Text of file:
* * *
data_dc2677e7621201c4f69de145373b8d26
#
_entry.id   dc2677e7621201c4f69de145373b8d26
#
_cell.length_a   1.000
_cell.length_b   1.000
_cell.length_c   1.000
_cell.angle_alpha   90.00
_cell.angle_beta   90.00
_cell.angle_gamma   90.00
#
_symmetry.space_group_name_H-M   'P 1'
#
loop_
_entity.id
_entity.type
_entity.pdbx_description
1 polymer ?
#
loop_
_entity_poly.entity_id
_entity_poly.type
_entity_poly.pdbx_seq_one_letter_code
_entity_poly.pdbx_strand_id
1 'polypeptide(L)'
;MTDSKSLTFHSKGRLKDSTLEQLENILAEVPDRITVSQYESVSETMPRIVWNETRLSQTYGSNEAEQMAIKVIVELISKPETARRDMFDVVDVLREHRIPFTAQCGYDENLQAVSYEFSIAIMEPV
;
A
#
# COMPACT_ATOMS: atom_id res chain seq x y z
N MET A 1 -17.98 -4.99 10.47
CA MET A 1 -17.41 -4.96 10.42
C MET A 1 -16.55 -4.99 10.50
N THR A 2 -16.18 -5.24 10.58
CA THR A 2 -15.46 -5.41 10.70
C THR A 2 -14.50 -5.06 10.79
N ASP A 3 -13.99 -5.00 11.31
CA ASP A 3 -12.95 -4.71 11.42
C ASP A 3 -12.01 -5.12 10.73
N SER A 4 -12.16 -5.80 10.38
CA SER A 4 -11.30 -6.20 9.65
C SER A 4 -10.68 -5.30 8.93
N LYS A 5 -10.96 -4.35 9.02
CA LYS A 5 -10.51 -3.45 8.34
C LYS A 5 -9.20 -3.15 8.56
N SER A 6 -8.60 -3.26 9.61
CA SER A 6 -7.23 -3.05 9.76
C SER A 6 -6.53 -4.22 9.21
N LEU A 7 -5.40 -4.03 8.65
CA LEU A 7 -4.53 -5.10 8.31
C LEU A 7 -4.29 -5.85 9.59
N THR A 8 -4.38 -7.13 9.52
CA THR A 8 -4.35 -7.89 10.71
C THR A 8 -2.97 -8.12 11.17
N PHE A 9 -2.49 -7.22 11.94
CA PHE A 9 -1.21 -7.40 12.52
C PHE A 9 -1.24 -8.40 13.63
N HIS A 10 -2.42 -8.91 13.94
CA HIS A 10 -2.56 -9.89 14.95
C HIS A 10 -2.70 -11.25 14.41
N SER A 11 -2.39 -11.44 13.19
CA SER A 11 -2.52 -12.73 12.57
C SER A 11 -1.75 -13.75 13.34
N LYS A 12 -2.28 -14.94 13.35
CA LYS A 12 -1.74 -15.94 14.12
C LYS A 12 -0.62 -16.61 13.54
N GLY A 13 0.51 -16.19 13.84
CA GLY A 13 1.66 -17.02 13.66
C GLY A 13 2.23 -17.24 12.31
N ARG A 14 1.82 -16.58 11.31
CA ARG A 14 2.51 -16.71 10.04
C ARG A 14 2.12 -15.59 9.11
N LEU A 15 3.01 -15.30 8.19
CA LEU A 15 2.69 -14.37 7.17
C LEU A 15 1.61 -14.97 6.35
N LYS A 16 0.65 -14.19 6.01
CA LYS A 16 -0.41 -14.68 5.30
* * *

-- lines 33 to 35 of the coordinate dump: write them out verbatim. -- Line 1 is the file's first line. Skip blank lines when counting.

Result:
C MET A 1 -16.55 -4.99 10.50
N THR A 2 -16.18 -5.24 10.58
CA THR A 2 -15.46 -5.41 10.70